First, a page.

February. Only a few goats in milk. Just enough for everyone on the farm. Sunnyfield is closed for business until babies start coming in March. We hand milk, no machine. Its really nice. I assist Andre with odd jobs but much of my time is spent in the food forest. Elizabeth teaches me, drawing from a deep well of knowledge and experience working with plants. She is the mastermind behind the food forest, the vegetable garden and the breathtaking and seamless landscaping that brings this place to life. I dig holes for transplanting small hazelnuts and chestnuts. We plant a hedgerow of willow, dogwood, silverberry, and blackberry. It will serve as a permanent fence as well as browse for the goats. The cold weather and short days leave time for occasional movie nights. Morgen and Andre introduce me to the hilarious and wonderful world of Monty Python. I am forever indebted to them for this influence. Around this time Andre and I start playing chess. I win the first game. Now he’s ahead by 5.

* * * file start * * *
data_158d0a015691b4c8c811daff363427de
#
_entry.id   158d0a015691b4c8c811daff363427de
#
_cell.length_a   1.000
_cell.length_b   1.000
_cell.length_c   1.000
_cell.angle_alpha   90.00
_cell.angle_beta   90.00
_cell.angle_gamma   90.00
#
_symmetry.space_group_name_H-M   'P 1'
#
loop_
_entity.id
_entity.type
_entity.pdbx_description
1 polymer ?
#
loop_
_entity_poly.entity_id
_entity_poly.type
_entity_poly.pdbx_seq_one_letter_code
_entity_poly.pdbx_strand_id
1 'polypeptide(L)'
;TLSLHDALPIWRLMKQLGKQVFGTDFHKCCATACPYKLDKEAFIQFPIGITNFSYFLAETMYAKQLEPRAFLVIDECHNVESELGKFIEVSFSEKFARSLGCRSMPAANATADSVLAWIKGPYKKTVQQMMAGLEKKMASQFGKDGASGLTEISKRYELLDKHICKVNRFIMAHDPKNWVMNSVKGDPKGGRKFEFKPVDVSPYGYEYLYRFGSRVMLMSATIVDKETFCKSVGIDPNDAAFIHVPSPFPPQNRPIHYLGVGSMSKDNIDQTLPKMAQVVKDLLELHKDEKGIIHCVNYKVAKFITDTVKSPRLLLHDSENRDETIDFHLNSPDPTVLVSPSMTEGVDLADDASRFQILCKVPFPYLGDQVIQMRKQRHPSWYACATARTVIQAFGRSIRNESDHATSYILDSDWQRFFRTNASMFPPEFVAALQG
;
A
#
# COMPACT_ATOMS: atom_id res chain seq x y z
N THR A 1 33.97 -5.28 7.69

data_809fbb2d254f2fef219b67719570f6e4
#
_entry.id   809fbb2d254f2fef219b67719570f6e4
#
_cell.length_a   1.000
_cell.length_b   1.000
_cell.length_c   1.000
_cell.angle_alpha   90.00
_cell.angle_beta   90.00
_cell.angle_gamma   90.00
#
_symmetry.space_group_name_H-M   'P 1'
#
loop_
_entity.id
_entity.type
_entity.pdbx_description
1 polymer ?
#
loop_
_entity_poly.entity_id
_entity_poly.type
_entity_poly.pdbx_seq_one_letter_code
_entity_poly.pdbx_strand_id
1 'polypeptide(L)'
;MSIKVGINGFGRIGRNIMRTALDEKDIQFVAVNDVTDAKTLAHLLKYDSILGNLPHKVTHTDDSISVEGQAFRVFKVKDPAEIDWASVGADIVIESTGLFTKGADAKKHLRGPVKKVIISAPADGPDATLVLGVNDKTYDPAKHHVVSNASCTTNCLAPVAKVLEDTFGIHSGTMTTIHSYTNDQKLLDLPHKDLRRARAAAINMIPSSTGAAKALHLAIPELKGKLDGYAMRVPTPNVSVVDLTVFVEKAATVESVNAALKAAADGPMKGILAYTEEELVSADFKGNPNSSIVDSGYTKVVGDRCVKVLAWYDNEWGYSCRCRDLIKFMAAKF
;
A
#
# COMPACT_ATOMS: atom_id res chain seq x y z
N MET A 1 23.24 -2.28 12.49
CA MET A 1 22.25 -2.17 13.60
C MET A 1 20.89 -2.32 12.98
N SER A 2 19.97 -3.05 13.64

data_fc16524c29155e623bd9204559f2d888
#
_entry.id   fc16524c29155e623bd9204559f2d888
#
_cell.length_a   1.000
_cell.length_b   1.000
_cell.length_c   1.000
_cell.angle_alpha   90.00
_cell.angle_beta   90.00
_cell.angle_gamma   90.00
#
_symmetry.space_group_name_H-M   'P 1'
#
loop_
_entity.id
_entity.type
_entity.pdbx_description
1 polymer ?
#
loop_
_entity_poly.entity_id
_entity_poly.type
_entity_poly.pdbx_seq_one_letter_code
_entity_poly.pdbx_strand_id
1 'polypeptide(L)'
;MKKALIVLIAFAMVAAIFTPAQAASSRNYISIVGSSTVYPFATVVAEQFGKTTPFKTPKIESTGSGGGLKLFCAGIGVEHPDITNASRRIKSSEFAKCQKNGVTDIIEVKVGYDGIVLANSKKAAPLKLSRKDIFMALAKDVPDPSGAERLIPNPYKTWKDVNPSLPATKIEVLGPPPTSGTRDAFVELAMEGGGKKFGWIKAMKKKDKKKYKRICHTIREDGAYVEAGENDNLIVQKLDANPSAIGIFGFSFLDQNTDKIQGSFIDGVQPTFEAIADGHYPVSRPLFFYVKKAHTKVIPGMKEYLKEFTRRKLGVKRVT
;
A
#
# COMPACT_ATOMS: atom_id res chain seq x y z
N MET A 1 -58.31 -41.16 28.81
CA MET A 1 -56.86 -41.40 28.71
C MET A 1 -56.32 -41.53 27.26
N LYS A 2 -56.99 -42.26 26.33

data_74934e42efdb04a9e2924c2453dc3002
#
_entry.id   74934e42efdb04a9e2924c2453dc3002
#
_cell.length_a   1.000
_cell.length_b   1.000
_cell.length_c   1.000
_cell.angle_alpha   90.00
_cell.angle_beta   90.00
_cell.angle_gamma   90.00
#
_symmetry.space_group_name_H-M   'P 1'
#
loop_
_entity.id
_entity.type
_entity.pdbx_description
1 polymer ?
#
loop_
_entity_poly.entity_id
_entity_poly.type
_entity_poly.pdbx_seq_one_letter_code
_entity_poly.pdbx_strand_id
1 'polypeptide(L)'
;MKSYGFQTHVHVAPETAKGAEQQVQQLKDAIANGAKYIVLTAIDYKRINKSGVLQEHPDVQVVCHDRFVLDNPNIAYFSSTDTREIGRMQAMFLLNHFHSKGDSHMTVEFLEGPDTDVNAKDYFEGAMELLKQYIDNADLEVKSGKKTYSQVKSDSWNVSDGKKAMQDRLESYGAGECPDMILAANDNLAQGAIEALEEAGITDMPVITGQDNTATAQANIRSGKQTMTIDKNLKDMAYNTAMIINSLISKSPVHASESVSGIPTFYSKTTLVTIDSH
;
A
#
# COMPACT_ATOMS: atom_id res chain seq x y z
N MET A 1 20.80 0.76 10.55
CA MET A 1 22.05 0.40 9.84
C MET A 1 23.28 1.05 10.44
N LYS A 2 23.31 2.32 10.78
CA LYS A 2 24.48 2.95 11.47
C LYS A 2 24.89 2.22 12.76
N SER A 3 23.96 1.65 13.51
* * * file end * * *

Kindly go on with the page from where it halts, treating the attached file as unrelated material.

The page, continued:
March. Tantalizing hints of spring. I see an animal give birth for the first time. They rarely need any assistance and I stare in awe as two small, wet goats emerge from the backside of Cajeta, one of the Alpines. Well, alright then! Before you know it babies are everywhere! They’re warm and playful. This also means that the herd is making milk again. We have to milk twice a day. 6am and 6pm. Andre then uses magical spells to turn this bounty into yogurt, bloomy rinds, fresh chevre, feta, and the occasional hard wheel.
April. We’re really in the swing of it. Less rain, more sun. Goats going to pasture in the green growing grass, cheese to make, spills to clean, dishes to wash, hooves to trim, fences to make and move. The air is fragrant. Lots of love and lots of learning but no proper words for this gratitude.
Amazingly enough, I traveled to France, and back. Just last week I arrived back in Seattle. It’s not easy to get away from running a dairy, but I had a little window between drying off the milking does and kidding time. With a great family connection (free air-fare) and my wife being willing to handle the beginning of kidding season I had the chance to see Paris and work at a goat dairy for almost 3 weeks.
I’m a cheese maker and what better place to go than the mecca of fromage. I had only read and you-tubed the famous cheeses like “Crottin de Chavignol”, “Valencay” and “Banon.” In Paris for three days before my high-speed train departure for the Alsace region to the east, I frolicked around eating croissants, baguettes, and looking for these famous cheeses.